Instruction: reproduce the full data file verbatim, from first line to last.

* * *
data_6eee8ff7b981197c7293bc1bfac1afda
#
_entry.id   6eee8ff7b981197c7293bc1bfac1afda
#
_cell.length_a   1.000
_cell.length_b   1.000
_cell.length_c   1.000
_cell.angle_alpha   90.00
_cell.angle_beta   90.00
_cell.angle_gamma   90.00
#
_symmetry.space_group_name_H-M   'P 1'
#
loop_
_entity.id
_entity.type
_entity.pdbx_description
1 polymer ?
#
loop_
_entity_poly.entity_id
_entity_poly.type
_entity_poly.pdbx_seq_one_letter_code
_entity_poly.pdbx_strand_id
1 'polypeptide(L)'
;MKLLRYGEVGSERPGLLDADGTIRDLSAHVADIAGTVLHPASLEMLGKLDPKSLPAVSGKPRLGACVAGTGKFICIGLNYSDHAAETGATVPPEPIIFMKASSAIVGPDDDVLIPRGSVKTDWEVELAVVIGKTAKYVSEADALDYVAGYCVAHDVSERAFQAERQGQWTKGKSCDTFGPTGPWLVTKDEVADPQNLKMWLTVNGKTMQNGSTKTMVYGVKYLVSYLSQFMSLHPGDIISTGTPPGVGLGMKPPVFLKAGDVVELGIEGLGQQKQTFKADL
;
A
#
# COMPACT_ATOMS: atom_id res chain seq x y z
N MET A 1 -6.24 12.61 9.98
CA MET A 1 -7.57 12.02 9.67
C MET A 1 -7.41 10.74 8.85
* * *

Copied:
data_6eee8ff7b981197c7293bc1bfac1afda
#
_entry.id   6eee8ff7b981197c7293bc1bfac1afda
#
_cell.length_a   1.000
_cell.length_b   1.000
_cell.length_c   1.000
_cell.angle_alpha   90.00
_cell.angle_beta   90.00
_cell.angle_gamma   90.00
#
_symmetry.space_group_name_H-M   'P 1'
#
loop_
_entity.id
_entity.type
_entity.pdbx_description
1 polymer ?
#
loop_
_entity_poly.entity_id
_entity_poly.type
_entity_poly.pdbx_seq_one_letter_code
_entity_poly.pdbx_strand_id
1 'polypeptide(L)'
;MKLLRYGEVGSERPGLLDADGTIRDLSAHVADIAGTVLHPASLEMLGKLDPKSLPAVSGKPRLGACVAGTGKFICIGLNYSDHAAETGATVPPEPIIFMKASSAIVGPDDDVLIPRGSVKTDWEVELAVVIGKTAKYVSEADALDYVAGYCVAHDVSERAFQAERQGQWTKGKSCDTFGPTGPWLVTKDEVADPQNLKMWLTVNGKTMQNGSTKTMVYGVKYLVSYLSQFMSLHPGDIISTGTPPGVGLGMKPPVFLKAGDVVELGIEGLGQQKQTFKADL
;
A
#
# COMPACT_ATOMS: atom_id res chain seq x y z
N MET A 1 -6.24 12.61 9.98
CA MET A 1 -7.57 12.02 9.67
C MET A 1 -7.41 10.74 8.85